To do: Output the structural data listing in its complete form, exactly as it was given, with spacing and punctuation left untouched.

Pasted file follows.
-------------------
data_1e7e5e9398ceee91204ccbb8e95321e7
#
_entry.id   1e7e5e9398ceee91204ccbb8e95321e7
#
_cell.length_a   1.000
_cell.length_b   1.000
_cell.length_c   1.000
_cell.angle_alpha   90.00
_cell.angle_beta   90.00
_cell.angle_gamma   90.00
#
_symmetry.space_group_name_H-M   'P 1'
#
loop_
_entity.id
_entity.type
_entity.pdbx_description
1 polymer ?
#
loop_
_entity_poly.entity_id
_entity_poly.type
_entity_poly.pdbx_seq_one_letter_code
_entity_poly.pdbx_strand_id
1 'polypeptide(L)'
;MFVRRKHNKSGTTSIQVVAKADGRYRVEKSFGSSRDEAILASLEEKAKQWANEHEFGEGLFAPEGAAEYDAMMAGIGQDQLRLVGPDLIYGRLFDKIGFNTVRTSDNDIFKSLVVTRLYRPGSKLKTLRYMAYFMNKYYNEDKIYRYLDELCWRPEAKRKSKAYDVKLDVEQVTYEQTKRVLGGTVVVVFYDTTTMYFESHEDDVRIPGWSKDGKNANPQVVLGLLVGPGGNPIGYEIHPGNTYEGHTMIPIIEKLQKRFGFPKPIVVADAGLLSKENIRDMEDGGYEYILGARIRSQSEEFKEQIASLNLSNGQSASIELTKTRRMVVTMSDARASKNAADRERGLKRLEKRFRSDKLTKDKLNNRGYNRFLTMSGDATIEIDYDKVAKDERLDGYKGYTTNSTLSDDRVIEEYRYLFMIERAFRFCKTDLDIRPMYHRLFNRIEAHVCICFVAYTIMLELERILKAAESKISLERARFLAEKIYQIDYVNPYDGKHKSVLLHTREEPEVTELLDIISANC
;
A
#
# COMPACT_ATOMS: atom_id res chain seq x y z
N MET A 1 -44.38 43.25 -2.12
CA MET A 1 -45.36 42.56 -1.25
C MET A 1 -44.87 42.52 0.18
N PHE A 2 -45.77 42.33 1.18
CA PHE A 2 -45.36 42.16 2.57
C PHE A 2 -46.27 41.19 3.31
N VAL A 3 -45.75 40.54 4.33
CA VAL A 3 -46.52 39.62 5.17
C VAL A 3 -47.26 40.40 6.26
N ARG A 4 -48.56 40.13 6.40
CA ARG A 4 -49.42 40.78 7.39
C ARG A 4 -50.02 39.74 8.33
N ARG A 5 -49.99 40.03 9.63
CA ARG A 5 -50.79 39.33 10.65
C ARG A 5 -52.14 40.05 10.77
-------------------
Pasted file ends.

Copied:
data_1e7e5e9398ceee91204ccbb8e95321e7
#
_entry.id   1e7e5e9398ceee91204ccbb8e95321e7
#
_cell.length_a   1.000
_cell.length_b   1.000
_cell.length_c   1.000
_cell.angle_alpha   90.00
_cell.angle_beta   90.00
_cell.angle_gamma   90.00
#
_symmetry.space_group_name_H-M   'P 1'
#
loop_
_entity.id
_entity.type
_entity.pdbx_description
1 polymer ?
#
loop_
_entity_poly.entity_id
_entity_poly.type
_entity_poly.pdbx_seq_one_letter_code
_entity_poly.pdbx_strand_id
1 'polypeptide(L)'
;MFVRRKHNKSGTTSIQVVAKADGRYRVEKSFGSSRDEAILASLEEKAKQWANEHEFGEGLFAPEGAAEYDAMMAGIGQDQLRLVGPDLIYGRLFDKIGFNTVRTSDNDIFKSLVVTRLYRPGSKLKTLRYMAYFMNKYYNEDKIYRYLDELCWRPEAKRKSKAYDVKLDVEQVTYEQTKRVLGGTVVVVFYDTTTMYFESHEDDVRIPGWSKDGKNANPQVVLGLLVGPGGNPIGYEIHPGNTYEGHTMIPIIEKLQKRFGFPKPIVVADAGLLSKENIRDMEDGGYEYILGARIRSQSEEFKEQIASLNLSNGQSASIELTKTRRMVVTMSDARASKNAADRERGLKRLEKRFRSDKLTKDKLNNRGYNRFLTMSGDATIEIDYDKVAKDERLDGYKGYTTNSTLSDDRVIEEYRYLFMIERAFRFCKTDLDIRPMYHRLFNRIEAHVCICFVAYTIMLELERILKAAESKISLERARFLAEKIYQIDYVNPYDGKHKSVLLHTREEPEVTELLDIISANC
;
A
#
# COMPACT_ATOMS: atom_id res chain seq x y z
N MET A 1 -44.38 43.25 -2.12
CA MET A 1 -45.36 42.56 -1.25
C MET A 1 -44.87 42.52 0.18
N PHE A 2 -45.77 42.33 1.18
CA PHE A 2 -45.36 42.16 2.57
C PHE A 2 -46.27 41.19 3.31
N VAL A 3 -45.75 40.54 4.33
CA VAL A 3 -46.52 39.62 5.17
C VAL A 3 -47.26 40.40 6.26
N ARG A 4 -48.56 40.13 6.40
CA ARG A 4 -49.42 40.78 7.39
C ARG A 4 -50.02 39.74 8.33
N ARG A 5 -49.99 40.03 9.63
CA ARG A 5 -50.79 39.33 10.65
C ARG A 5 -52.14 40.05 10.77